“Rejoice always, pray without ceasing, give thanks in all circumstances; for this is the will of God in Christ Jesus for you.” 1 Thessalonians 5.16-18 NRSV
At the beginning of August I was fortunate enough to be able to spend a Monday to Friday on retreat on the Sunshine Coast. It was in a beautiful setting, despite the descent of the smoke from the dreadful wildfires in the Interior: a former Orthodox monastery built on a wooded slope overlooking Howe Sound. Main meals were provided by and shared with my generous hosts; after dinner I walked with them and their dogs down to the shore before we said Compline together. The rest of the time I spent in silence, for once disciplined in switching off the email and the phone. There was space to pray Morning and Evening Prayer reflectively; to read – a novel, Julian Barnes’ The Noise of Time, and a spirituality book, Ronald Rolheiser’s The Holy Longing, each recommended to me by a member of St. James’ and both worthwhile; to walk up to a lookout (ringing a bell first to ward off the neighbourhood bear and cougar!); and, above all, to be still, to wait upon God.
I am thankful to God and my hosts for a restful and restorative time, and for many graces received. It is remarkable, however, how quickly general busy-ness has taken over on my return, even in August. I am reminded even more how essential, and how difficult, it is to find a regular time each day to be still and open to God. The routine of Morning and Evening Prayer, together with the Mass, gives a framework to the day, but it is so easy for that necessary time of focused stillness to be crowded out by cares and concerns, or interrupted by seemingly more urgent demands. It is that need of self-discipline again!
I know there are many in St. James’ who do find time to be still and to pray, for whose prayers and example I am grateful. I would be interested to hear from any who would value coming together for a shared time of silent prayer, initially perhaps once a month. One possible time would be 4 pm on a Sunday afternoon, concluding with Evening Prayer at 5 pm.
Writing on this theme also gives me the opportunity to highlight the importance of sustaining the public celebration of Morning and Evening Prayer daily at St. James’: the small group which takes responsibility for this ministry would value new members. Please see Deacon Joyce or another of the clergy if you are interested.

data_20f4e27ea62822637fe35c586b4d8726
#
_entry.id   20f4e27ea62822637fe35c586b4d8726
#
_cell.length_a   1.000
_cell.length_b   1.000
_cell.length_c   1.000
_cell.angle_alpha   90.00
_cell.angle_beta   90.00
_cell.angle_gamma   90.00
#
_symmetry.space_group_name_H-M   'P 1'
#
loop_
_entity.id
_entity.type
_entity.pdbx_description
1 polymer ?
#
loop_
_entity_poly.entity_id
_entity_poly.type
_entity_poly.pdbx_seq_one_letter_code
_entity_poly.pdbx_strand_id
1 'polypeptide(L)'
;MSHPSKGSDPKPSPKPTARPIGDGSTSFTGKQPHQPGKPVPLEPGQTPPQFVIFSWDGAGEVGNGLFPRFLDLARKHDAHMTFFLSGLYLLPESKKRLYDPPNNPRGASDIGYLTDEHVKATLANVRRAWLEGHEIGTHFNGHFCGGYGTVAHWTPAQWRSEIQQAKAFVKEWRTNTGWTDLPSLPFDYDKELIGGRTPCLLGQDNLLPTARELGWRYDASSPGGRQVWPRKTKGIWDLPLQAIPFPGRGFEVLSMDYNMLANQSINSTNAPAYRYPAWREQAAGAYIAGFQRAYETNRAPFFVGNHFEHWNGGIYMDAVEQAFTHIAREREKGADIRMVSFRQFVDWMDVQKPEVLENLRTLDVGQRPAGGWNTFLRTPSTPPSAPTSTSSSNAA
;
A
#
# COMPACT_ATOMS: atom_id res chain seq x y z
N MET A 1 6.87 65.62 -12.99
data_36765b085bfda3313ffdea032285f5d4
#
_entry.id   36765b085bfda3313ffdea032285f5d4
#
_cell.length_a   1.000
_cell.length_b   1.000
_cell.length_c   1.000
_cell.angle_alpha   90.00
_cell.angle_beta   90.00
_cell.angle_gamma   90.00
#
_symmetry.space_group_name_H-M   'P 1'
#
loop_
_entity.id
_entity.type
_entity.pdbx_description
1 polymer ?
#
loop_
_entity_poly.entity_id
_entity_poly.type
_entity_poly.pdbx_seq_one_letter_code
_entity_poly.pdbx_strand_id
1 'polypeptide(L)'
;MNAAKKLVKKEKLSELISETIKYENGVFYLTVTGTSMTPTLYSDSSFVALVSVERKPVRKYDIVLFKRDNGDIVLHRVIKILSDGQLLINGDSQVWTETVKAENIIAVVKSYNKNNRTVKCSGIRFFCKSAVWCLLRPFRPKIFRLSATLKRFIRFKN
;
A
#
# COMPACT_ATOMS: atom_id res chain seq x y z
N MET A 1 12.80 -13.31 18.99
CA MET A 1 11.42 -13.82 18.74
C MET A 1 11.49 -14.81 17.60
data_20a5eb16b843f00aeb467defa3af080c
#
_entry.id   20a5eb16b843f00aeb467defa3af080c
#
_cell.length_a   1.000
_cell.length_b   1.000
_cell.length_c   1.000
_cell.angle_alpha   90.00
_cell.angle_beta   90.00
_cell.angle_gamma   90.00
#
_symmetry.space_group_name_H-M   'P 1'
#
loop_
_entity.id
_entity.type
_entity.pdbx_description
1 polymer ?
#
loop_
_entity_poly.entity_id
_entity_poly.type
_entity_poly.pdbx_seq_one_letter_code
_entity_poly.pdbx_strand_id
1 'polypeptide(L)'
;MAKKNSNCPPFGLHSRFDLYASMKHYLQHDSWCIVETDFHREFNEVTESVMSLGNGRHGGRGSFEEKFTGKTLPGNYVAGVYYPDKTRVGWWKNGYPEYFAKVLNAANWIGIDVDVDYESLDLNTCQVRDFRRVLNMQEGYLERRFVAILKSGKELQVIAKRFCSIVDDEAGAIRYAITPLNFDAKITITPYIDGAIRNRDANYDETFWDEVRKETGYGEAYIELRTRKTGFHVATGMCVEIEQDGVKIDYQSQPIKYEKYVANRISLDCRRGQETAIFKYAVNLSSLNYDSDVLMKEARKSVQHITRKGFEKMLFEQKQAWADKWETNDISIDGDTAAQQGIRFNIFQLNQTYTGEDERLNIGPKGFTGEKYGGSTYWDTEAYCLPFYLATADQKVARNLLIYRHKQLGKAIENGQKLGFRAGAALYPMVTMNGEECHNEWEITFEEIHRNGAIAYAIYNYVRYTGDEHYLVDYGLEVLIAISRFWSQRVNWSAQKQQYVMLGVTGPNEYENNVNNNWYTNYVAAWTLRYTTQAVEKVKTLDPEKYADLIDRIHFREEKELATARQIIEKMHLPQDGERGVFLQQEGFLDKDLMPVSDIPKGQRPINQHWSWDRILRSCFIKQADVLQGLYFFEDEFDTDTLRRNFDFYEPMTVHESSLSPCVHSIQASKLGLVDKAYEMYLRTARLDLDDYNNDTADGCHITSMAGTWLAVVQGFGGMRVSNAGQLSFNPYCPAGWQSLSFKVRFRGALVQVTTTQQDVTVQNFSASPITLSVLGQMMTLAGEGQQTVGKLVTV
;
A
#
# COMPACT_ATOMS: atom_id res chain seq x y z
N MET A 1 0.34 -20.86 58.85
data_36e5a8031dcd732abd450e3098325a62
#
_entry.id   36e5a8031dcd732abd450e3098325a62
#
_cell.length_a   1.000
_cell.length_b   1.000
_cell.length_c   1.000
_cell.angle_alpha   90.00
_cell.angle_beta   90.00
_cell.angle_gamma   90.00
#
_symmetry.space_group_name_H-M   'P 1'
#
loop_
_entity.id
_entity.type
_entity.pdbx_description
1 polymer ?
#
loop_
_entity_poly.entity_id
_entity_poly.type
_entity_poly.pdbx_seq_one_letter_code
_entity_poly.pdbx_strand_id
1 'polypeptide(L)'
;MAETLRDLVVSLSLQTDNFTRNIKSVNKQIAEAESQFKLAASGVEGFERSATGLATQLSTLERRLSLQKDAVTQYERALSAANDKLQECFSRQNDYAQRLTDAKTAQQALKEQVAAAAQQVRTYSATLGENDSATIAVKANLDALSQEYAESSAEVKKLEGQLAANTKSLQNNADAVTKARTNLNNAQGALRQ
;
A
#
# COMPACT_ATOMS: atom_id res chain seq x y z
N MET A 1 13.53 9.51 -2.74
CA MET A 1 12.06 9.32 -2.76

The week before last, after a long search for a suitable craftsperson, a significant piece of work on the outside of the St. James’ building came to fruition: a sign-writer painted the name of the church above the main doors, and the designation of the memorial garden on the south wall below the Lady Chapel windows. I wonder how many of us noticed this last Sunday!
Reflecting on this, two thoughts came to mind. First, we sometimes only see what we expect to see. We become so familiar with how things are, how we expect things to appear, that we do not immediately take note of change, of something new. I recall a reverse example, as it were: some years ago when I attended a college-reunion a friend and I were looking at college photographs of our era. To my consternation at first I could not see myself in any of the pictures until my friend pointed out that I did not wear a beard at that time. (He added, unnecessarily I thought, “And you were beautiful then!”) This reminds me of the need for recollection, to attend to my surroundings and to people and situations I encounter, rather than as so often to rely on my preconceptions and assumptions. It reminds me too when reading the bible, for example, to be attentive, to be on the alert for a new insight, a new engagement with what may be a very familiar passage.
Secondly, seeing the church’s name over the door reinforced for me the significance of naming, of owning our own identity and of our identity being acknowledged, open to recognition by others. To know or to be known by name enables relationship rather than casual passing by.
John 20.15,16 portrays a powerful example of this: Mary Magdalen recognizes the risen Jesus only when he calls her by her name. “Jesus said to her, ‘Woman, why are you weeping? For whom you are looking?’ Supposing him to be the gardener, she said to him, ‘Sir, if you have carried him away, tell me where you have laid him, and I will take him away.’ Jesus said to her, ‘Mary!’ She turned and said to him in Hebrew, ‘Rabbouni!’ (which means Teacher).” (NRSV). And in Isaiah 43.1 the prophet has the Lord say, “Do not fear, for I have redeemed you; I have called you by name, you are mine.” (NRSV again)
May the Lord, who calls us, each one, by name, bless us and keep us.